Working adults should invest in creating an updated, professional bio in addition to their resumes, which can be an important stepping stone towards getting them their dream job, experts say.
However, most people do not pay enough attention to writing bios - the much shorter version of resumes, Harvard Business Review wrote in a study, calling the lack of a professional bio a "pretty big missed opportunity".
Author Meredith Fineman wrote in the Review: "Your bio is a strategic play... which can get you hired, gain visibility and win you serious respect."
Bios are a concise version of a resume or online profile focused on bolstering credibility, and should be a crisp summary to convey a person's background and interests, public speaker Lisa B. Marshall wrote in a recent article.
She said a full bio - starting with skills, then experience and ending with hobbies and a photograph - is the perfect way to give the reader one's credentials in a quick and effective way.
The idea was shared in the Review study as well.
Ms Fineman wrote in the Review: "If (the reader) cannot figure out who you are in 30 seconds, you've lost your chance."
She added that different bios on multiple profile pages need to be the same.
The Review also listed common mistakes working professionals make in writing a bio, with inconsistency high on the list.
Syntax errors, stale and boring information or not linking to one's work are other common mistakes of bio-writing, she said.
Ms Fineman said it is important to revisit the bio page every six months to change and add what other experience the professional has accrued, and suggested setting a recurring calendar as a reminder.
Professionals also need to keep their typical audience in mind while creating bios, Ms Marshall wrote in quickanddirtytips.com.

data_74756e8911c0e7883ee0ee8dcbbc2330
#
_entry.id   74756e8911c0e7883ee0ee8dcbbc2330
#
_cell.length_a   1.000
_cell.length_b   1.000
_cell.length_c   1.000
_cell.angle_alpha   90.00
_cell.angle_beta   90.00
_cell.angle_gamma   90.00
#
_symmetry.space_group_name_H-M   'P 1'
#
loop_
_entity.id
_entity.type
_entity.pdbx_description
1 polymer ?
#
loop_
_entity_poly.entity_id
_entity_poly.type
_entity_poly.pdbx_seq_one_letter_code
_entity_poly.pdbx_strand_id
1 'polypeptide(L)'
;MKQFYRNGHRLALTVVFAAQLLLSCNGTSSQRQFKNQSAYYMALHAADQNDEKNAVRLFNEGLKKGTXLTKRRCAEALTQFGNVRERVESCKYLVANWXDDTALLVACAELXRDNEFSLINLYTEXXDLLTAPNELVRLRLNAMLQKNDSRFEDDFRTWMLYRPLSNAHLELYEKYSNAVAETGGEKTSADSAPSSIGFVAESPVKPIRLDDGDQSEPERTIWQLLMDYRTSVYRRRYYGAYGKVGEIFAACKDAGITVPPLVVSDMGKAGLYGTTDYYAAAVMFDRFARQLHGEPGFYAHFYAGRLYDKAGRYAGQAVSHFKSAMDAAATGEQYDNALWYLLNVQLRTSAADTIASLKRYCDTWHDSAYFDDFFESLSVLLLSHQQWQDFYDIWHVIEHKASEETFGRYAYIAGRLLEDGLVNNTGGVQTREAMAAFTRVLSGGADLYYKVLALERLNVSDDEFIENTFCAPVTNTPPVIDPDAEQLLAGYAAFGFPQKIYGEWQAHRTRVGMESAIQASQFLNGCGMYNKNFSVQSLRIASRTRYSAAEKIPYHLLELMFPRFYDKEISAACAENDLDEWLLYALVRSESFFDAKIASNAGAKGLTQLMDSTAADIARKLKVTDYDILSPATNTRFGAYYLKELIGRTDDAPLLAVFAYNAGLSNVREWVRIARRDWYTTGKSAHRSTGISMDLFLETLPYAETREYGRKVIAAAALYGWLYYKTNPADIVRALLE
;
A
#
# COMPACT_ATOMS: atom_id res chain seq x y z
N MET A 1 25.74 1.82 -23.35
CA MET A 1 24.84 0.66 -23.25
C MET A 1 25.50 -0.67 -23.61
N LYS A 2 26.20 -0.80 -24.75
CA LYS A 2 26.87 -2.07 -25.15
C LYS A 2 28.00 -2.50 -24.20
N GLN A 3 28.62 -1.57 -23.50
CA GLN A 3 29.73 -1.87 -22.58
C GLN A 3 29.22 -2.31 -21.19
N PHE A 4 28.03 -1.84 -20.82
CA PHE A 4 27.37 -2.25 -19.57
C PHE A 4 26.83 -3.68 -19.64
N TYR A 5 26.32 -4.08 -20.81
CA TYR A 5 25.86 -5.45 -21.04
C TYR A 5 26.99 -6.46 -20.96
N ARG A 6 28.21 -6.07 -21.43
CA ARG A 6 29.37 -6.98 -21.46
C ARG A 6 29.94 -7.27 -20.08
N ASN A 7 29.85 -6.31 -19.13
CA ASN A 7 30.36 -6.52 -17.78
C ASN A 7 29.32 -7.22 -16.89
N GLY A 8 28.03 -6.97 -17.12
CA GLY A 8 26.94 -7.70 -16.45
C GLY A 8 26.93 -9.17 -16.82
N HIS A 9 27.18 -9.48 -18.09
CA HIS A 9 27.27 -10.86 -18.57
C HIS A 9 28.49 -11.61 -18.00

"Avoid high-level 'buzz words' that carry little meaning. Use clear, specific functional terms like 'acquisitions' or 'new product development' et cetera," she wrote.
"Choose key words that are understood and desired in your field."
She also recommended creating bios of three different lengths - a full bio of maximum one page, a short bio of 75 words and a mini-bio of one or two sentences - to serve different purposes.
In the Review, Ms Fineman said the short bio can serve as a default bio, while the mini-bio can go under the byline or panel description.
She also suggested cutting out the use of passive voice or weak verbs in the bio, which may downplay a person's achievements. Referring to oneself by the first name in the write-up is also discouraged.
Lastly, the two writers suggested finishing the bio with some information outside of business.
Ms Marshall said: "Unlike a resume, it's okay to sprinkle in some personal colour.
"This helps people to see you as a more rounded individual."
An example is including a mention of charity or voluntary work undertaken by the writer.
She added: "Finally, although not technically part of the bio, you almost always need at least one professional photo of yourself.
"Make sure the whole presentation - from cover letter to bio to picture - makes a concise, clear and compelling summary."